I take this opportunity to confirm what my hon. and gallant Friend has said about the state of morale of the Forces, especially the soldiers in Northern Ireland, where I was some 10 days ago. They are angry but morale remains high. That can continue only if they are convinced that they are getting a fair deal.

As a cheeky young soldier, perhaps I may point out to my hon. and gallant Friend from the Senior Service that the soldiers in Ulster are being scandalously treated. They are getting a daily allowance of 50p, which allowance is taxed and was awarded to them in 1974 and has not been changed since then. The Minister looks bored. He has heard me say this before. When I visited the Republic of Ireland, I discovered that Irish soldiers on border duty south of the border—indeed, on the day I was there, I saw troops from both sides searching for the body of Captain Nairac—are drawing £1.50 a day because of their service in the Northern Ireland context, although on the southern side of the border. That disparity of three to one is not something of which anyone who has responsibility for the British Army should be proud.

Rear-Admiral Morgan-Giles

That is another telling point.

I sum up what I have been saying in this way. Officers and men go into the Forces not for profit but to do a worthwhile job. They should be rewarded fairly and they should be given the tools to do the job.

7.51 a.m.

Mr. David Hunt (Wirral)

I am very glad of the opportunity to intervene in the debate and to congratulate my hon. and gallant Friend the Member for Win- chester (Rear-Admiral Morgan-Giles) on crystallising some of the problems and emphasising them in a correct manner.

My interest in these matters has arisen as a result of an enormous amount of correspondence I have received from constituents, and in particular from serving members of Her Majesty's Armed Forces in Northern Ireland. It was only a few weeks ago that I received several letters from constituents serving in Northern Ireland expressing very deep concern about the level of pay and conditions of work, and particularly about the level of allowances.

Some time ago I received a very difficult letter from one constituent, in the sense that it enclosed stamps to the value of 3p and said, Would you please pass this to the Prime Minister because this is the amount of the pay increase I have just received. We here, your constituents and, indeed, all of us, feel very strongly about the way in which our pay has been reduced over the last few weeks, months and years, in comparison with that of other Government employees. Because of these letters, I read very carefully the report of the debate in the House on conditions of service. I was very concerned about some of the comments made by the Secretary of State, who seemed to glory in the fact that the Services had been treated on all fours with the rest of the community. My hon. and gallant Friend has already quoted part of what the Secretary of State said. The Secretary of State also said: it is not my party's policy that the Armed Forces… should be exempt from the sacrifices that have been made by the trade union movement. However, in these abnormal times …the operation of a voluntary incomes policy has meant"— as my hon. and gallant Friend said— that we have had to suspend the use of comparability as a criterion for Service pay."—[Official Report, 16th June 1977; Vol. 933, c. 602.] This raises a major fundamental question as to whether it is right to treat members of the Armed Forces on all fours with the rest of the community at a time when there is economic difficulty.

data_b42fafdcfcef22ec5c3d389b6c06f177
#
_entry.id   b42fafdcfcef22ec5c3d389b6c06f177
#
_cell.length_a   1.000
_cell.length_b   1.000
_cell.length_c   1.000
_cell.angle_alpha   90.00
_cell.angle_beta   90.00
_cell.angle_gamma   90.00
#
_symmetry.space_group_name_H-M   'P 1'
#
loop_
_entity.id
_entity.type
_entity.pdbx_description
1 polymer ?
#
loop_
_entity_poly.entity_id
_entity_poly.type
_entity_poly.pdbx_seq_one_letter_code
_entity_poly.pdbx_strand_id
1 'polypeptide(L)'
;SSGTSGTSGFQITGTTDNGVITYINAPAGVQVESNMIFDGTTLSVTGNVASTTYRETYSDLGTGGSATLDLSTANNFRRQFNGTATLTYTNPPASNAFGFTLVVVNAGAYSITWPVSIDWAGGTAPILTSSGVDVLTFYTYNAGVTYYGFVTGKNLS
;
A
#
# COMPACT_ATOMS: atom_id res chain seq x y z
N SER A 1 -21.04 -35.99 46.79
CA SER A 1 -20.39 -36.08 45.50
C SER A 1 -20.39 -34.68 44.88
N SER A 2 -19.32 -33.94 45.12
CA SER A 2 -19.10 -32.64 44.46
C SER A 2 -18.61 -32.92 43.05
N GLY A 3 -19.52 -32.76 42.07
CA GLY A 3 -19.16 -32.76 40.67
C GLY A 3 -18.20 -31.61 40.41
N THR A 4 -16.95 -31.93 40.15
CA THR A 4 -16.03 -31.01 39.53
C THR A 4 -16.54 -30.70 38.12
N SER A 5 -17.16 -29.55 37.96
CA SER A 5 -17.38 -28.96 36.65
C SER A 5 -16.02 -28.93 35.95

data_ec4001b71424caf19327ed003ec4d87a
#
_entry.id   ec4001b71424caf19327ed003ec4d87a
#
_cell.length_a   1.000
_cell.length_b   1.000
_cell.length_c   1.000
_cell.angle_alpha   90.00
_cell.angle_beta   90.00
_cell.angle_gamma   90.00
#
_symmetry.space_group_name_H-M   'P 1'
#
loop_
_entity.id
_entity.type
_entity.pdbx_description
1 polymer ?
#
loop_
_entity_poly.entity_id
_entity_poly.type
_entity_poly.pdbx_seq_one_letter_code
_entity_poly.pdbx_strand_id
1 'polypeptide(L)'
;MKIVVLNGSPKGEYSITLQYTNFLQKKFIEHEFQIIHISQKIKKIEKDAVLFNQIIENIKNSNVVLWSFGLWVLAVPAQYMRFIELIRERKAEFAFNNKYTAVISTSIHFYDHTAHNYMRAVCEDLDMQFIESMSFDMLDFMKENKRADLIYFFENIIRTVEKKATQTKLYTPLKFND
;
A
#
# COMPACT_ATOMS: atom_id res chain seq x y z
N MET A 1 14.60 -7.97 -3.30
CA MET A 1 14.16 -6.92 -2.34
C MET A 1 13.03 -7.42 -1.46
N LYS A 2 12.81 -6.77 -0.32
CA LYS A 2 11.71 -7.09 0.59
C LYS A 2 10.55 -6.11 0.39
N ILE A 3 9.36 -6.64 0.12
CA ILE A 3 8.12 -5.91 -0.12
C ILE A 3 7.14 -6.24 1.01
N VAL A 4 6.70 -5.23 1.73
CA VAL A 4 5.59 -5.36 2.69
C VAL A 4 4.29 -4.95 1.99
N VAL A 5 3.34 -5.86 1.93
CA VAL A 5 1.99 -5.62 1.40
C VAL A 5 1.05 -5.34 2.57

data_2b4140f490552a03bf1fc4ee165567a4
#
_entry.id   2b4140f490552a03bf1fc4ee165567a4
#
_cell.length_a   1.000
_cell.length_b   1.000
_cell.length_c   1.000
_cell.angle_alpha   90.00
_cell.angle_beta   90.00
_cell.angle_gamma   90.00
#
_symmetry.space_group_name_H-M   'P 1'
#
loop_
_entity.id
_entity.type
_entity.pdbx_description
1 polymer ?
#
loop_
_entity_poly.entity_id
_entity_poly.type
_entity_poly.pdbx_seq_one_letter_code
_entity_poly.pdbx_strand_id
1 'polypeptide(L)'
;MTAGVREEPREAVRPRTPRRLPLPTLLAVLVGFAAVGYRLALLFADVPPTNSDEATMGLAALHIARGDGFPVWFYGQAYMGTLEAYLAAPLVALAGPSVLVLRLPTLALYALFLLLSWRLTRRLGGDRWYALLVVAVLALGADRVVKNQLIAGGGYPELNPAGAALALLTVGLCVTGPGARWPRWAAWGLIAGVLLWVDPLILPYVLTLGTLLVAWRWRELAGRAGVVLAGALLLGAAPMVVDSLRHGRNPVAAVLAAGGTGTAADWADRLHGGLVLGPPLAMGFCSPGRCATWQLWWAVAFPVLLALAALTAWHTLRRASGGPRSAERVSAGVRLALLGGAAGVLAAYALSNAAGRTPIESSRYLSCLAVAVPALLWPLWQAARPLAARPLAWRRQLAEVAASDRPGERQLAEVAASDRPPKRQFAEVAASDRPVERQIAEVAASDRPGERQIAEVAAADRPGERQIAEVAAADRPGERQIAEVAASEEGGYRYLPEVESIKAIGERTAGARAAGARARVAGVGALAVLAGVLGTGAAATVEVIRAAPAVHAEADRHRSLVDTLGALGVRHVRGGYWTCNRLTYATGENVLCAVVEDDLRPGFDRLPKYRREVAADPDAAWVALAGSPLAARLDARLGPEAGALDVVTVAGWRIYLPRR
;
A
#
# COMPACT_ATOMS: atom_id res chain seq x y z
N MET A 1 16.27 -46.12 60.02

I pose this question. There are elements in the rest of the community who, because of their industrial muscle, have been able to secure for themselves a better position than others in the community. We all know the case of the miners. Is it really to be the test not of how much power and muscle one has but of how much one is prepared to use before one's case is accepted in its true validity? If there ever was a special case for ensuring that Government employees, in particular —and, indeed, members of the community at large—had not only comparability but proper pay and conditions of work, surely it is that of the Armed Forces, and particularly those serving in Northern Ireland.

Mr. Mates

My hon. Friend is making a sound point. Would he care to speculate as to what might happen if we were to reach the stage with regard to the Armed Forces that we have now reached with the police? The police now feel that they need some sort of industrial action at their beck and call in order to get themselves a fair deal. I hope and pray that our Armed Forces never reach that stage, but it is a prospect that should not be ignored.

Mr. Hunt

I hope that the Minister will respond when he replies to this short debate. That is a very worrying situation, because the Government have it within their control to moderate and regulate the position. If they allow the situation to go on as it is at the moment, my hon. Friend the Member for Peters-field (Mr. Mates) will be proved correct.